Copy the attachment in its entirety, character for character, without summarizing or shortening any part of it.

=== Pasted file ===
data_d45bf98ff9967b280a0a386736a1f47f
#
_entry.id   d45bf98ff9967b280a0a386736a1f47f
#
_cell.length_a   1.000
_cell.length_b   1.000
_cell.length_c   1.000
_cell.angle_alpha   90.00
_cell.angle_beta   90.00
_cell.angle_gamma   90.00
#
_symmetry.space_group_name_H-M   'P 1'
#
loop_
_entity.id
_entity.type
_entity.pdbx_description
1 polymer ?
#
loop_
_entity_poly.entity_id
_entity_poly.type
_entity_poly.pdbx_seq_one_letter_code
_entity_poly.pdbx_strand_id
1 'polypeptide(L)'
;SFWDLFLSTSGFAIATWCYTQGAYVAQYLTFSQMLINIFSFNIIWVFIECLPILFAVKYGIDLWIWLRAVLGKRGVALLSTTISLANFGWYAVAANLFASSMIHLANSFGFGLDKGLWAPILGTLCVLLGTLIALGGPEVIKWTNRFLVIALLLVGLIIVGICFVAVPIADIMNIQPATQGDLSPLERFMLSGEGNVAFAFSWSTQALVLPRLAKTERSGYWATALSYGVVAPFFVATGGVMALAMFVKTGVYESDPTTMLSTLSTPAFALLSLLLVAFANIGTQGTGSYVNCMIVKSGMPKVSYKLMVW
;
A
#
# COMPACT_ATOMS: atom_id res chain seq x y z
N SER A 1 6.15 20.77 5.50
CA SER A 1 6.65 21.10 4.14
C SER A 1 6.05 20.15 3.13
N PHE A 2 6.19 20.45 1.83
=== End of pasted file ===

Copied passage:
data_d45bf98ff9967b280a0a386736a1f47f
#
_entry.id   d45bf98ff9967b280a0a386736a1f47f
#
_cell.length_a   1.000
_cell.length_b   1.000
_cell.length_c   1.000
_cell.angle_alpha   90.00
_cell.angle_beta   90.00
_cell.angle_gamma   90.00
#
_symmetry.space_group_name_H-M   'P 1'
#
loop_
_entity.id
_entity.type
_entity.pdbx_description
1 polymer ?
#
loop_
_entity_poly.entity_id
_entity_poly.type
_entity_poly.pdbx_seq_one_letter_code
_entity_poly.pdbx_strand_id
1 'polypeptide(L)'
;SFWDLFLSTSGFAIATWCYTQGAYVAQYLTFSQMLINIFSFNIIWVFIECLPILFAVKYGIDLWIWLRAVLGKRGVALLSTTISLANFGWYAVAANLFASSMIHLANSFGFGLDKGLWAPILGTLCVLLGTLIALGGPEVIKWTNRFLVIALLLVGLIIVGICFVAVPIADIMNIQPATQGDLSPLERFMLSGEGNVAFAFSWSTQALVLPRLAKTERSGYWATALSYGVVAPFFVATGGVMALAMFVKTGVYESDPTTMLSTLSTPAFALLSLLLVAFANIGTQGTGSYVNCMIVKSGMPKVSYKLMVW
;
A
#
# COMPACT_ATOMS: atom_id res chain seq x y z
N SER A 1 6.15 20.77 5.50
CA SER A 1 6.65 21.10 4.14
C SER A 1 6.05 20.15 3.13
N PHE A 2 6.19 20.45 1.83